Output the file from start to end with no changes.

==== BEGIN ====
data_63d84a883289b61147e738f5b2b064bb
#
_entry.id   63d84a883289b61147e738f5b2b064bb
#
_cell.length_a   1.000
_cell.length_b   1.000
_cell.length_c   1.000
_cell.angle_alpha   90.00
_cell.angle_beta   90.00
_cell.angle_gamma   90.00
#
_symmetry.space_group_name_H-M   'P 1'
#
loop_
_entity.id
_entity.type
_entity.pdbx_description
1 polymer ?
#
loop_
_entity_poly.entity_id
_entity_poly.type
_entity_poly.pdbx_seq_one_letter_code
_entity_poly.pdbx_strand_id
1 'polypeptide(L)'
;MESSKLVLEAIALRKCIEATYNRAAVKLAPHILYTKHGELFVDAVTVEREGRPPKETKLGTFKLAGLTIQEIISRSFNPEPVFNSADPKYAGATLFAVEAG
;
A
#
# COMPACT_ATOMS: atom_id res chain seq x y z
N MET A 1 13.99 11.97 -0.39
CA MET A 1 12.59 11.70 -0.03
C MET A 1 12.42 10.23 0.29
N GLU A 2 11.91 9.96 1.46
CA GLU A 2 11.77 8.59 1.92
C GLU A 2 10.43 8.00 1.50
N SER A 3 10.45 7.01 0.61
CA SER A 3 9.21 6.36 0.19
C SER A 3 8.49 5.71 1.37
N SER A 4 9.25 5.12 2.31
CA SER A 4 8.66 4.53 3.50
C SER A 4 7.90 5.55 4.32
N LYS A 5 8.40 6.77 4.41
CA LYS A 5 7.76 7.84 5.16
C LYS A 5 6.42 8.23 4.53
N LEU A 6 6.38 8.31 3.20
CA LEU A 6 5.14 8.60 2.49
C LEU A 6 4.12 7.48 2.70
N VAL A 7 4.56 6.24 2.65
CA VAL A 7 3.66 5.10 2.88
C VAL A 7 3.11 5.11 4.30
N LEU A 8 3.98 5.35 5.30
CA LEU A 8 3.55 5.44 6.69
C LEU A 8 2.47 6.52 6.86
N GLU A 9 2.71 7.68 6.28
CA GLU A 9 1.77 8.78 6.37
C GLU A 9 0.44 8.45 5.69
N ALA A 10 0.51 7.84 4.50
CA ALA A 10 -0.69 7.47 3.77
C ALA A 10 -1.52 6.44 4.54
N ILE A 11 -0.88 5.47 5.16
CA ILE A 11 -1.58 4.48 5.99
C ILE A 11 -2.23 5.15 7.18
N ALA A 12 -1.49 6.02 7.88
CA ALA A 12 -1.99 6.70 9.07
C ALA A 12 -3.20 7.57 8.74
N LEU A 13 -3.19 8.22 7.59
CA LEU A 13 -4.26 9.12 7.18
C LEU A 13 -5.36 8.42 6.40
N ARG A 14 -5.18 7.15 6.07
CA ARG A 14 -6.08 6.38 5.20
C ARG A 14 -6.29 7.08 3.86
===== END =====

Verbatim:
data_63d84a883289b61147e738f5b2b064bb
#
_entry.id   63d84a883289b61147e738f5b2b064bb
#
_cell.length_a   1.000
_cell.length_b   1.000
_cell.length_c   1.000
_cell.angle_alpha   90.00
_cell.angle_beta   90.00
_cell.angle_gamma   90.00
#
_symmetry.space_group_name_H-M   'P 1'
#
loop_
_entity.id
_entity.type
_entity.pdbx_description
1 polymer ?
#
loop_
_entity_poly.entity_id
_entity_poly.type
_entity_poly.pdbx_seq_one_letter_code
_entity_poly.pdbx_strand_id
1 'polypeptide(L)'
;MESSKLVLEAIALRKCIEATYNRAAVKLAPHILYTKHGELFVDAVTVEREGRPPKETKLGTFKLAGLTIQEIISRSFNPEPVFNSADPKYAGATLFAVEAG
;
A
#
# COMPACT_ATOMS: atom_id res chain seq x y z
N MET A 1 13.99 11.97 -0.39
CA MET A 1 12.59 11.70 -0.03
C MET A 1 12.42 10.23 0.29
N GLU A 2 11.91 9.96 1.46
CA GLU A 2 11.77 8.59 1.92
C GLU A 2 10.43 8.00 1.50
N SER A 3 10.45 7.01 0.61
CA SER A 3 9.21 6.36 0.19
C SER A 3 8.49 5.71 1.37
N SER A 4 9.25 5.12 2.31
CA SER A 4 8.66 4.53 3.50
C SER A 4 7.90 5.55 4.32
N LYS A 5 8.40 6.77 4.41
CA LYS A 5 7.76 7.84 5.16
C LYS A 5 6.42 8.23 4.53
N LEU A 6 6.38 8.31 3.20
CA LEU A 6 5.14 8.60 2.49
C LEU A 6 4.12 7.48 2.70
N VAL A 7 4.56 6.24 2.65
CA VAL A 7 3.66 5.10 2.88
C VAL A 7 3.11 5.11 4.30
N LEU A 8 3.98 5.35 5.30
CA LEU A 8 3.55 5.44 6.69
C LEU A 8 2.47 6.52 6.86
N GLU A 9 2.71 7.68 6.28
CA GLU A 9 1.77 8.78 6.37
C GLU A 9 0.44 8.45 5.69
N ALA A 10 0.51 7.84 4.50
CA ALA A 10 -0.69 7.47 3.77
C ALA A 10 -1.52 6.44 4.54
N ILE A 11 -0.88 5.47 5.16
CA ILE A 11 -1.58 4.48 5.99
C ILE A 11 -2.23 5.15 7.18
N ALA A 12 -1.49 6.02 7.88
CA ALA A 12 -1.99 6.70 9.07
C ALA A 12 -3.20 7.57 8.74
N LEU A 13 -3.19 8.22 7.59
CA LEU A 13 -4.26 9.12 7.18
C LEU A 13 -5.36 8.42 6.40
N ARG A 14 -5.18 7.15 6.07
CA ARG A 14 -6.08 6.38 5.20
C ARG A 14 -6.29 7.08 3.86